Korea will fight to stay in Cup
But no matter how disappointed fans already are, Korean Coach Hong Myung-bo wants to finish the event on a high, saying he will use every possible method to beat Group H leader Belgium, which is already in the final 16 after beating Russia 1-0.
Laughter from players and the coaches rung out around the camp at Foz do Iguacu after the Russia match, but the atmosphere has turned somber in the past three days. Players focused on recovering their stamina with the coaching staff and spoke little when confronted by reporters and fans.
“It has been a disappointment,” Coach Hong said. “But the event isn’t over yet even though we are in a very difficult position. We are trying to get rid of all those bad memories and move forward.”
There are many variables that could allow Korea to survive in the tournament, but to do so, they must beat Belgium by a big margin and pray for Russia to draw against Algeria, hopefully with a score of 0-0 or 1-1. Both matches start at 5 a.m. Friday, Korea time.
Korea’s best weapon is “Sonsation” Son Heung-min, the 21-year-old Bayer Leverkusen winger. In the nightmare match against Algeria, Son was one of the few attackers who did his job well, showing off his speed and skills and displaying the best fighting spirit on the team. He scored the team’s first goal in the 50th minute after eluding two Algerian defenders on the left edge of the goal area.
“I don’t want to regret anything when the World Cup is over,” Son said. “I promise that I will put my best effort on the field. I know the chance is very low for us in the second round, but the game isn’t over yet.”
Son looks ready to blast his firepower, but the question is whether Coach Hong is, too. He hasn’t said anything about his starting lineup for the Belgium match, but analysts predict that Hong might not make many adjustments, and striker Park Chu-young is at the center of the issue.
“It is obvious that Park has been the biggest disappointment on the roster,” said analyst Kim Ho, who coached Korea in the 1994 World Cup. “But it doesn’t mean that he will just take Park out of the starting lineup, because Hong still believes that Park is the type of striker who can match his football style, which emphasizes passing. That was why he only used the 196-centimeter [6-foot-6] Kim Shin-wook as a joker in the second half.”
The question is whether there is any chance of beating Belgium no matter who is on the field. Seol Ki-hyeon, an Incheon United forward who played in the 2002 Korea-Japan World Cup and played five seasons in Belgium from 2000 to 2004, is among the few optimistic people.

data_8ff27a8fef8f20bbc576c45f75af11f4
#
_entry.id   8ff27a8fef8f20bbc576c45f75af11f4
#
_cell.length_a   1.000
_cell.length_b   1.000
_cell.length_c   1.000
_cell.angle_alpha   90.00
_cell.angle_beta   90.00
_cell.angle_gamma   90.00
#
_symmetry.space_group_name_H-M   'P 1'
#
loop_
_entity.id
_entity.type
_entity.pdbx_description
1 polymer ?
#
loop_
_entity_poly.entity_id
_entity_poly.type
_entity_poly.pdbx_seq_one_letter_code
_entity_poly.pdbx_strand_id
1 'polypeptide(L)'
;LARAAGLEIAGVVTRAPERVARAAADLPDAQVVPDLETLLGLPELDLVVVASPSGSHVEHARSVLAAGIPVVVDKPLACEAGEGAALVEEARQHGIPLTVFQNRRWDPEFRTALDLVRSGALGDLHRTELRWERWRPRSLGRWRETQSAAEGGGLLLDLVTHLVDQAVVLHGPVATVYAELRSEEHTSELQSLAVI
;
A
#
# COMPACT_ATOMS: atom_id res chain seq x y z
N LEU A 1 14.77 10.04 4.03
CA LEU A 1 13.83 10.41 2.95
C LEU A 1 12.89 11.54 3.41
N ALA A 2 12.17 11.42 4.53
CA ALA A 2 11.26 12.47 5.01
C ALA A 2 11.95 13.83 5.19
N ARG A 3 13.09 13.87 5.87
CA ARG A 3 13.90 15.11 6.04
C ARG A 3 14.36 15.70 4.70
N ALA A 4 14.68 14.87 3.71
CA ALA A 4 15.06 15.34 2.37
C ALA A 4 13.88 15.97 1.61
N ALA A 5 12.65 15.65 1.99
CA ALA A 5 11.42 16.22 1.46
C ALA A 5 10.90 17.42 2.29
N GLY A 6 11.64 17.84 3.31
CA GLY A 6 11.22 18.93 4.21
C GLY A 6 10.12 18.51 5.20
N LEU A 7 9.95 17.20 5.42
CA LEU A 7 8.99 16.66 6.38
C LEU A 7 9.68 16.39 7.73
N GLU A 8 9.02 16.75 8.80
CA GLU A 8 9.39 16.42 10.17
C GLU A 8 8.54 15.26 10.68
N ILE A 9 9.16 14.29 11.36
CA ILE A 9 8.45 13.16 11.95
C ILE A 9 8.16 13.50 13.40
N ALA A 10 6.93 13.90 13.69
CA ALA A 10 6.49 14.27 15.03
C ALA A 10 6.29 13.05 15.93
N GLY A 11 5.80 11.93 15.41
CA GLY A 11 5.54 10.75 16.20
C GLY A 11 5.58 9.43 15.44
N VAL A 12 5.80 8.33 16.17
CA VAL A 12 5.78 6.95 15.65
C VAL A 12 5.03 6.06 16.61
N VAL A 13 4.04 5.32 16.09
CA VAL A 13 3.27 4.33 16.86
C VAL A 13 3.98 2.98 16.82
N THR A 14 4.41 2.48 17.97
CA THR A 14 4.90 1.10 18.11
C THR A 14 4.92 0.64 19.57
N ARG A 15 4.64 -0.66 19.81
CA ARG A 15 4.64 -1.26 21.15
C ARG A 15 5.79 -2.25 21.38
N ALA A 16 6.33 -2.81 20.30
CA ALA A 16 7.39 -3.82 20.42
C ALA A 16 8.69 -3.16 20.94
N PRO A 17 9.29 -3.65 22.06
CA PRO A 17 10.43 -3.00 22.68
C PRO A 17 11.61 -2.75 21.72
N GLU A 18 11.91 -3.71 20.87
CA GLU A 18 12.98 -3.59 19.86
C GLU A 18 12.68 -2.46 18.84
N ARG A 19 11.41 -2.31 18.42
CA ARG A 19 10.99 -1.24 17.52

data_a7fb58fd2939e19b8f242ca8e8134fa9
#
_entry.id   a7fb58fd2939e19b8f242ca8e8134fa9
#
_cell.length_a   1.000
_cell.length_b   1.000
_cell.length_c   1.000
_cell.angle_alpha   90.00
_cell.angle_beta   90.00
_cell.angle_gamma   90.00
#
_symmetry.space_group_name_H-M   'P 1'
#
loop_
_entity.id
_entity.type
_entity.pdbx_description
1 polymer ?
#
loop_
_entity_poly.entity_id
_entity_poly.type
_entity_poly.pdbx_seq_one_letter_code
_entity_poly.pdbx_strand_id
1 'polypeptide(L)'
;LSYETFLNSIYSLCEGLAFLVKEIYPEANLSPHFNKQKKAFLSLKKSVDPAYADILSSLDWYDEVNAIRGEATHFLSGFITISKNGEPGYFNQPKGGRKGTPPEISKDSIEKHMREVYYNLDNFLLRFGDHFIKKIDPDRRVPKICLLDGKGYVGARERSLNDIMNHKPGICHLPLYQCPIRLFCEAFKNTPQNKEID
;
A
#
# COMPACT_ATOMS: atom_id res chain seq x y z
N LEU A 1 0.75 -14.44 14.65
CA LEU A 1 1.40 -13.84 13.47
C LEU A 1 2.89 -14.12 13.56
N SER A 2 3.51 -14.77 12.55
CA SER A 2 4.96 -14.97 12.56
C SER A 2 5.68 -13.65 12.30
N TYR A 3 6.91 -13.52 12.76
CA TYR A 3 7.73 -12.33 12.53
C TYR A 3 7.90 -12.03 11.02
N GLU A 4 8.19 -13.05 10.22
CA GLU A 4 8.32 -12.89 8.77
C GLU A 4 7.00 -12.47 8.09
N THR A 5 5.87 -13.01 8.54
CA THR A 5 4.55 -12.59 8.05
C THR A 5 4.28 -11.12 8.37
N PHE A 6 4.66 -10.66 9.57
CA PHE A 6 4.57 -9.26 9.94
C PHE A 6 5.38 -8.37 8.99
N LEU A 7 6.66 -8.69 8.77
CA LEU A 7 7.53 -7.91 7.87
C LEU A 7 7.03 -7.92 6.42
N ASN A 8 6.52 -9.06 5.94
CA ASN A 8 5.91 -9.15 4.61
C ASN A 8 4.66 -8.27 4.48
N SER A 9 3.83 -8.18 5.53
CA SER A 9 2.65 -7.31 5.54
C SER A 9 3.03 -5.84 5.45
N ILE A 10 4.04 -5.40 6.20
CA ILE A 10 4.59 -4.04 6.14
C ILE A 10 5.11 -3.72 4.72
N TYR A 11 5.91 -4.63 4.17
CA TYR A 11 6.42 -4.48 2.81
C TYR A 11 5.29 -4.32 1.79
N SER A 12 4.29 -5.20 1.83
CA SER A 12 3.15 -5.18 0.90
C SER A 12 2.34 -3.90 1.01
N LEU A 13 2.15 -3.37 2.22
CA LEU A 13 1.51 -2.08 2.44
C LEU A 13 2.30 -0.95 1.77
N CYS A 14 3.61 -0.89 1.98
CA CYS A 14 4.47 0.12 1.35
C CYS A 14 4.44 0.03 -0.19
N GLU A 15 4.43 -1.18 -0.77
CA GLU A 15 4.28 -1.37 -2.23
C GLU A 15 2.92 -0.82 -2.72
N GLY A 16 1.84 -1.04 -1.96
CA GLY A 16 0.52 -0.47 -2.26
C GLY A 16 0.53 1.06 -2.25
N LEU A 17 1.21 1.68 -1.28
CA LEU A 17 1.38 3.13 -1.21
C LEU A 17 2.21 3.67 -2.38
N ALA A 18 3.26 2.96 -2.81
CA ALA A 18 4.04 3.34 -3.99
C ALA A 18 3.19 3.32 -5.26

“Their football is similar to the Netherlands,” said Seol. “Since it only takes about an hour and a half to get from Brussels to Amsterdam, the two countries affect each other culturally and in football. When I played in Belgium, the country wasn’t that strong, but after they learned how to develop a farming system from Netherlands’ Ajax, they successfully fostered many young prospects.
“Their football ability as individuals is excellent,” he said. “But as a team, not so much. I think their coach, Marc Wilmots, hasn’t successfully developed the team to its best level when I watch them playing in this World Cup.”
Seol said Korea needs to challenge Belgium’s veteran defender Daniel van Buyten, 35.
“I remember the time I played against him in the Belgium league,” he said. “He is powerful and robust, but slow. Our speedy midfielders such as Son Heung-min and Lee Keun-ho need to find spaces behind him.”
Seol also recalled his memories of Vincent Kompany, the captain of Belgium who played with Seol in 2003-4 season for RSC Anderlecht.
“When I joined the club, he was with the youth team, but since one of our defenders got injured, he was called up to the adult team,” he said. “I thought he just joined the roster to fill up the vacancy, but he really played well in his first exhibition match and later became the team’s starting defender.”
BY kwon sang-soo, kim ji-han [firstname.lastname@example.org]